In the popular rom-com Friends, one of the most memorable episodes was the one featuring a jellyfish bite. And thus, most of us know that jellyfish are best admired from a distance. Staying around them is not a good idea. Even for those who may not have watched the TV series, jellyfish are regularly known to be fatal to those who are stung.
Imagine the surprise when a diver swimming in the North Sea came across a huge one. Needless to say, he was greatly surprised. Moreover, it also turned out to be the largest jellyfish in the world. Darren Martin was the name of the diver. He hails from England’s Tyne and Wear city. In Brown Bay, he was diving to take pictures of the underwater scenery. At that moment, he came across the creature.
The Meeting Of Darren And The Enormous Jellyfish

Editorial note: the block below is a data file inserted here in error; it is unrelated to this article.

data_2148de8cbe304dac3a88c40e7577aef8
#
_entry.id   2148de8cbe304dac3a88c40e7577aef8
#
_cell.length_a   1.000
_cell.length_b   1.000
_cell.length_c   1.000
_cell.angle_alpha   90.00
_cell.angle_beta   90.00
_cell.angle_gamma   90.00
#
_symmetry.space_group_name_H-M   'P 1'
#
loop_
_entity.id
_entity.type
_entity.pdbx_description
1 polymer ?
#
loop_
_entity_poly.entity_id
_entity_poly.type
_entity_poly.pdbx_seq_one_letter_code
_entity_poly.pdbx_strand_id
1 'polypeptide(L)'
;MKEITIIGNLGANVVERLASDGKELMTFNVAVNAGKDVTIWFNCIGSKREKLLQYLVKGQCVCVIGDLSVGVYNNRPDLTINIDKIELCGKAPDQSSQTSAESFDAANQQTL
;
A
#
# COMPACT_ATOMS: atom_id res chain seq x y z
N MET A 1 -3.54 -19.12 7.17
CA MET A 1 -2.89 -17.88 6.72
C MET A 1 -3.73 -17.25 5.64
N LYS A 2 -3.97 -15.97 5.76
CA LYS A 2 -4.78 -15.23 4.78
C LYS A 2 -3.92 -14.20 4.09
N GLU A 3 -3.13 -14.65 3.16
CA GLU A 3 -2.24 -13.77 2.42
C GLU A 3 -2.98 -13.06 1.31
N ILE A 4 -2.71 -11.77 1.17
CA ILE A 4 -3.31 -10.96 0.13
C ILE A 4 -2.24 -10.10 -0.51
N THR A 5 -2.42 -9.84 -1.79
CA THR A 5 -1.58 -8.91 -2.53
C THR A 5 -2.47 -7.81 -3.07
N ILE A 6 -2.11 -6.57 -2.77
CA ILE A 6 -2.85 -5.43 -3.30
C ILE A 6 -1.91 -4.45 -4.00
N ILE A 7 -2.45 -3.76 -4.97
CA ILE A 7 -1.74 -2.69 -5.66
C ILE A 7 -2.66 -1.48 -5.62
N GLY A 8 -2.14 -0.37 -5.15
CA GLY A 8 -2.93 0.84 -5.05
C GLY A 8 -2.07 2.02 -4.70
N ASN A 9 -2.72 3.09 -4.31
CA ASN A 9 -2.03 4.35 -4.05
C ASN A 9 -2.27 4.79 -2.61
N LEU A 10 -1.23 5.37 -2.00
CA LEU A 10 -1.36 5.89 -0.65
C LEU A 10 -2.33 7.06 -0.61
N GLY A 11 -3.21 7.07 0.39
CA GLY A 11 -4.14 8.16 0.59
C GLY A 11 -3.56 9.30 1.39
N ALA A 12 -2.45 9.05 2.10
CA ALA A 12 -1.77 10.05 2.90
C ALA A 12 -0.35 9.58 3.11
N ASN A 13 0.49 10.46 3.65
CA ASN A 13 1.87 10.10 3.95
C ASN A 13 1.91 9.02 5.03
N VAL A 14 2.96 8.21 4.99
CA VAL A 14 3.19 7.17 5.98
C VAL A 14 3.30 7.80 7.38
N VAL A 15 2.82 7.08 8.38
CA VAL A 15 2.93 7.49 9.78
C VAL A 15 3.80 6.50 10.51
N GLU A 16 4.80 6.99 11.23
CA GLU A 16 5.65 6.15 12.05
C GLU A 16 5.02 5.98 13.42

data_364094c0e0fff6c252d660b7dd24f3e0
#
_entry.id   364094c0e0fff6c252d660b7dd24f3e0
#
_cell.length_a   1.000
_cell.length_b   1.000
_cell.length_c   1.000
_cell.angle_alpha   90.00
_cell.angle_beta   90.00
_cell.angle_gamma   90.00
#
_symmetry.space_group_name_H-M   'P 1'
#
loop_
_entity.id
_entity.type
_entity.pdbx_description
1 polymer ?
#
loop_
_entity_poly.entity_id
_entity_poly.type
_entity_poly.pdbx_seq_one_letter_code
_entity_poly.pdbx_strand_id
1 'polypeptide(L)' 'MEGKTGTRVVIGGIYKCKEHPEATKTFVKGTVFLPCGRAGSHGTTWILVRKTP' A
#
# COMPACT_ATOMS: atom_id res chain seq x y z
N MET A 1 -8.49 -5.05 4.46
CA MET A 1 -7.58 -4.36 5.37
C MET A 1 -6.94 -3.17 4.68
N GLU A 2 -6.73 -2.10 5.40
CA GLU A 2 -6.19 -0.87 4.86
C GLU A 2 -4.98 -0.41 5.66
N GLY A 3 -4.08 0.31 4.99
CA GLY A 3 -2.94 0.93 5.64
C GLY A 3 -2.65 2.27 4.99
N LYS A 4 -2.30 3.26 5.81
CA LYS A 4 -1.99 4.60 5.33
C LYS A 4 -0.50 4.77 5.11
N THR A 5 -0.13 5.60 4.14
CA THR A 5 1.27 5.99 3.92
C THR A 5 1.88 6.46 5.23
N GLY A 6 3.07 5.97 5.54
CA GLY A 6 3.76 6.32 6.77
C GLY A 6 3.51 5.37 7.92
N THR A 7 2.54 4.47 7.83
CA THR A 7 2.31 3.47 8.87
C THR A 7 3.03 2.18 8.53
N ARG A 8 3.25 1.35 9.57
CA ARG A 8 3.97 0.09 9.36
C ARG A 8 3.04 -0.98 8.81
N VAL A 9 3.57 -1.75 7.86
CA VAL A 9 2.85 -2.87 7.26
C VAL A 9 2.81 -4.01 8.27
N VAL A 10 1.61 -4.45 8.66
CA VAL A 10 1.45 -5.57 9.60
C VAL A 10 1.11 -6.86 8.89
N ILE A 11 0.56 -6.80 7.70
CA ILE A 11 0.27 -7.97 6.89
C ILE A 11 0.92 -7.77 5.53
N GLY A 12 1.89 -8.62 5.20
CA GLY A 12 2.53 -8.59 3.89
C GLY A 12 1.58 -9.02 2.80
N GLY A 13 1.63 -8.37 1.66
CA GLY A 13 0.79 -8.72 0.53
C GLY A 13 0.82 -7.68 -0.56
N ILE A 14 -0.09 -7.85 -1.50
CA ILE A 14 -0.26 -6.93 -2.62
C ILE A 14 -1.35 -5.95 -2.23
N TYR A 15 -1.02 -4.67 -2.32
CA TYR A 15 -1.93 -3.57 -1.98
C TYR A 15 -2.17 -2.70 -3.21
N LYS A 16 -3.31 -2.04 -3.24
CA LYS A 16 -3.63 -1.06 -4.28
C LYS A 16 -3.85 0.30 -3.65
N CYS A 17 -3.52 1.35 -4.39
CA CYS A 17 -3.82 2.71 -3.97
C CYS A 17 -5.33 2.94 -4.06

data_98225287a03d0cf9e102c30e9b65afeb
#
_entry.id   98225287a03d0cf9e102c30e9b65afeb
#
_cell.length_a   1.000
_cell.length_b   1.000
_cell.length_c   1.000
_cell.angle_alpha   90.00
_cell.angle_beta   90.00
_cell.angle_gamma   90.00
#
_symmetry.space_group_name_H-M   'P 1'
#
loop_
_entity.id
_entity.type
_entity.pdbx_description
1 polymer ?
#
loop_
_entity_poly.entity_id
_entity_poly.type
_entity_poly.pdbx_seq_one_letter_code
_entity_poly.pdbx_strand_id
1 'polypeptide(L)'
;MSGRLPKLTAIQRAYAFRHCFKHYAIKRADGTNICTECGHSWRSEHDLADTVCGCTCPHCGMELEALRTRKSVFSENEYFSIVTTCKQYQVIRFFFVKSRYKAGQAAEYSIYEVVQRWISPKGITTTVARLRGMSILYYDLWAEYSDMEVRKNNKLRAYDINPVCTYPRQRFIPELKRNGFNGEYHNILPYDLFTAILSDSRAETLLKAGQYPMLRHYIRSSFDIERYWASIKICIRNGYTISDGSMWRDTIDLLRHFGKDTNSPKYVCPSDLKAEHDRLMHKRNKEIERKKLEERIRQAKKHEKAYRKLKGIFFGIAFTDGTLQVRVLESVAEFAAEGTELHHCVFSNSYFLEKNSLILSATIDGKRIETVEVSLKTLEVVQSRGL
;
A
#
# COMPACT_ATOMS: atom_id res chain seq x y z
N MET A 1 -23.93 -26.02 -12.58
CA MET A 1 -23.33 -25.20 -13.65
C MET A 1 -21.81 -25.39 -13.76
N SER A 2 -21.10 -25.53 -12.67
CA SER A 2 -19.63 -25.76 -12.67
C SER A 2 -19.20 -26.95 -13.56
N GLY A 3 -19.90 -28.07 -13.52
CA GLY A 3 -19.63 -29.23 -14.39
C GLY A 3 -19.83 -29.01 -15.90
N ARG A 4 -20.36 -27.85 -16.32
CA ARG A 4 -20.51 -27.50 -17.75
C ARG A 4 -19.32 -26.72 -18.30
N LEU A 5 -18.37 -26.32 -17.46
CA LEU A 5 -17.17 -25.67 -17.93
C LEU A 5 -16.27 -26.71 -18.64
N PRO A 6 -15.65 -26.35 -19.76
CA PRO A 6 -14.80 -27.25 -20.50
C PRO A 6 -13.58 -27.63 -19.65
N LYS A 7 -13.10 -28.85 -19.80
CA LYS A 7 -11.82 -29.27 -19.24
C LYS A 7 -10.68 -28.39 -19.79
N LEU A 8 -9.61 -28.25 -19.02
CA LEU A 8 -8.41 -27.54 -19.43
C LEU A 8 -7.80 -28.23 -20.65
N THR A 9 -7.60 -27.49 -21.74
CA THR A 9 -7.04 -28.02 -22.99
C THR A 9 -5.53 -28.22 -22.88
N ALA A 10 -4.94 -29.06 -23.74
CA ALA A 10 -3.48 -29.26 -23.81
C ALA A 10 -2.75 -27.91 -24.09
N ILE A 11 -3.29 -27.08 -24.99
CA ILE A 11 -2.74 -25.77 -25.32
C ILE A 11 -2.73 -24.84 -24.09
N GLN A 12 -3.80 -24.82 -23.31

Darren, who is 59 years old now, had first noticed something huge lurking in the ocean waters. It was one of his regular dives, and he was an experienced diver. So without wasting any time, he took a photograph of the marine creature. He had even waited while the creature came closer to him.
Martin said that the jellyfish was cream-colored. It had a top shaped like a dome and had long tendrils. The tendrils looked like long strings and threads hanging from below the dome. As the jellyfish came closer to Darren, he used his camera for its intended purpose.
He later shared the pictures of the giant creature. Needless to say, social media has been fascinated by the pictures. In the pictures, one can also see Chris Hacker, the co-diver of Martin.
Read: The Immortal Jellyfish: Does It Truly Live Forever?
This species is known as the Lion’s Mane. Their maximum recorded sizes have been six feet. They have also been found in several colors such as purple, orange, or red. The one that Darren saw had a shade that was close to orange.
Experts say that this species can possess a maximum of 200 tentacles. Moreover, their size can rival that of blue whales. Researches have said that the sting of this jellyfish is extremely painful and can linger for 2 days. However, it is not known to be fatal.
All Image Credits: Darren Martin